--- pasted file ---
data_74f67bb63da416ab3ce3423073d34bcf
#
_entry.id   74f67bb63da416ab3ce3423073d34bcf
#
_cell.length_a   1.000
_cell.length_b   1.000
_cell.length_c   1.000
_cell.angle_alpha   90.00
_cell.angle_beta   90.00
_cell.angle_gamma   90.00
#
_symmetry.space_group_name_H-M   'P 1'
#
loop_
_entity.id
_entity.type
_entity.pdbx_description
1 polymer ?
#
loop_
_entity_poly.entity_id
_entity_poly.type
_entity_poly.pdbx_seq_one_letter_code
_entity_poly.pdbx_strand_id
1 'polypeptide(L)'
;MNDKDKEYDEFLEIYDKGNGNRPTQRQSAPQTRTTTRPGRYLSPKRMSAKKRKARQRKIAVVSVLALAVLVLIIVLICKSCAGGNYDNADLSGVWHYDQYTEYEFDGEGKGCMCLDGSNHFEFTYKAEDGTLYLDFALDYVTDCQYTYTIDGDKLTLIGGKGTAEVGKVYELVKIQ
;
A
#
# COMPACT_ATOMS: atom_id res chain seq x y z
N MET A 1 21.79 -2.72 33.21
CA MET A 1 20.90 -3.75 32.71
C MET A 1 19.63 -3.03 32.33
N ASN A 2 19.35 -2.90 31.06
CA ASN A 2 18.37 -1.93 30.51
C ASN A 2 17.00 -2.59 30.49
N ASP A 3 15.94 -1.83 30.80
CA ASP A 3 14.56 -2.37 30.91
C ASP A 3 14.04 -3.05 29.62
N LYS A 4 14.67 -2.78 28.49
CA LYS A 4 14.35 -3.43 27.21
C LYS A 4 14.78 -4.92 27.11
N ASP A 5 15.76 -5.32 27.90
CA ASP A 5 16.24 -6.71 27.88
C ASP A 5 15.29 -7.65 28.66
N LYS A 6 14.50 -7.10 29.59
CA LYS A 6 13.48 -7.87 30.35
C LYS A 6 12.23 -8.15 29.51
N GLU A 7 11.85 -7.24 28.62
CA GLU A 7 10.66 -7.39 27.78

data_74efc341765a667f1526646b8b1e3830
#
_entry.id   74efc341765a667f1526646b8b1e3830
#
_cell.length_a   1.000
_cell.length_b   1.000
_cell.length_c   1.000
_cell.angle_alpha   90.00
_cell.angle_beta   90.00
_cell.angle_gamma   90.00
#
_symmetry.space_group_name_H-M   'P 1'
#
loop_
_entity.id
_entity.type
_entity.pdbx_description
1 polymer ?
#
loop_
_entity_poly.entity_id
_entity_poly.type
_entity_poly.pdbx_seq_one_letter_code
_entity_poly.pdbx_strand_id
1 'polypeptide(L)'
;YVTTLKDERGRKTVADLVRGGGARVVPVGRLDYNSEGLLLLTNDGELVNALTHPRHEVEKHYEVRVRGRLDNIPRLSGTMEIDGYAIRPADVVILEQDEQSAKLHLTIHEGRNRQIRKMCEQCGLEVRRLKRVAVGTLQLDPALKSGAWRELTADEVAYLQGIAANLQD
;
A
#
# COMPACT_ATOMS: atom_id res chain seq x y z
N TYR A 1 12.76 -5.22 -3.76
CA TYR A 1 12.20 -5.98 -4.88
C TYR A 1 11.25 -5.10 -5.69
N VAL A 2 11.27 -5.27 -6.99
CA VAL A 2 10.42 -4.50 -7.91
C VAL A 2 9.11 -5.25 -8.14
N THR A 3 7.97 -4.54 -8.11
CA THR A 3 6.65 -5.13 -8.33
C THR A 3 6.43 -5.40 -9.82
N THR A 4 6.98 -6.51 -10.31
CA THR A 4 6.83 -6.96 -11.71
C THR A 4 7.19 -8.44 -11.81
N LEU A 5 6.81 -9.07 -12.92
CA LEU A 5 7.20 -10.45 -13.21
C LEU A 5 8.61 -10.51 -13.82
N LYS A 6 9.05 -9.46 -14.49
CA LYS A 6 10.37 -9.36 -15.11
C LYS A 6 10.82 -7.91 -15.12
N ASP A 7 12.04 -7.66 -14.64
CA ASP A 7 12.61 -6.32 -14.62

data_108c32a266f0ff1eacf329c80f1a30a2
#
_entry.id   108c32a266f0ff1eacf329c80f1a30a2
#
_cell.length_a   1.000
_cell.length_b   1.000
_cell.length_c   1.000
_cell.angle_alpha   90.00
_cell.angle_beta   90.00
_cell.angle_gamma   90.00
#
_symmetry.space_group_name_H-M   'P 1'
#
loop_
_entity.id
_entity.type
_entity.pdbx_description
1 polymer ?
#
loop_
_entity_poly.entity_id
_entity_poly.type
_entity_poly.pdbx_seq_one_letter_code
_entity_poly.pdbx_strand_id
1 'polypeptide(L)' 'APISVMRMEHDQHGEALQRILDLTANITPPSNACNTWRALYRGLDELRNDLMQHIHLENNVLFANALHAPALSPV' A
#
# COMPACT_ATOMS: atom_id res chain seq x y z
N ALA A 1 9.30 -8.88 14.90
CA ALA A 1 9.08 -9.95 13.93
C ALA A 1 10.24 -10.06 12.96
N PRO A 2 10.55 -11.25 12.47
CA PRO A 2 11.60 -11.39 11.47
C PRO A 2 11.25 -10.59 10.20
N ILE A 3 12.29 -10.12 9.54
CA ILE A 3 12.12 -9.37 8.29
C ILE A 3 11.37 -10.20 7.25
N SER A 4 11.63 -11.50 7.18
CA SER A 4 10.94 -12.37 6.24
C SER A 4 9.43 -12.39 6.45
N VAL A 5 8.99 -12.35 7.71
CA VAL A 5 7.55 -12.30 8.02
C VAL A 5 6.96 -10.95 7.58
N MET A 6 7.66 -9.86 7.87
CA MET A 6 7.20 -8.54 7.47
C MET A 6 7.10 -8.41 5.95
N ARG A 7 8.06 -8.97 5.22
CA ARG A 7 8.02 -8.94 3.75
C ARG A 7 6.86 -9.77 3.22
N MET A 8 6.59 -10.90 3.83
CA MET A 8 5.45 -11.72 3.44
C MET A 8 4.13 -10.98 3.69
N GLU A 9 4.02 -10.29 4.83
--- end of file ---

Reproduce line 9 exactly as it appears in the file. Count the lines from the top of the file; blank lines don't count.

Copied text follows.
_cell.angle_beta   90.00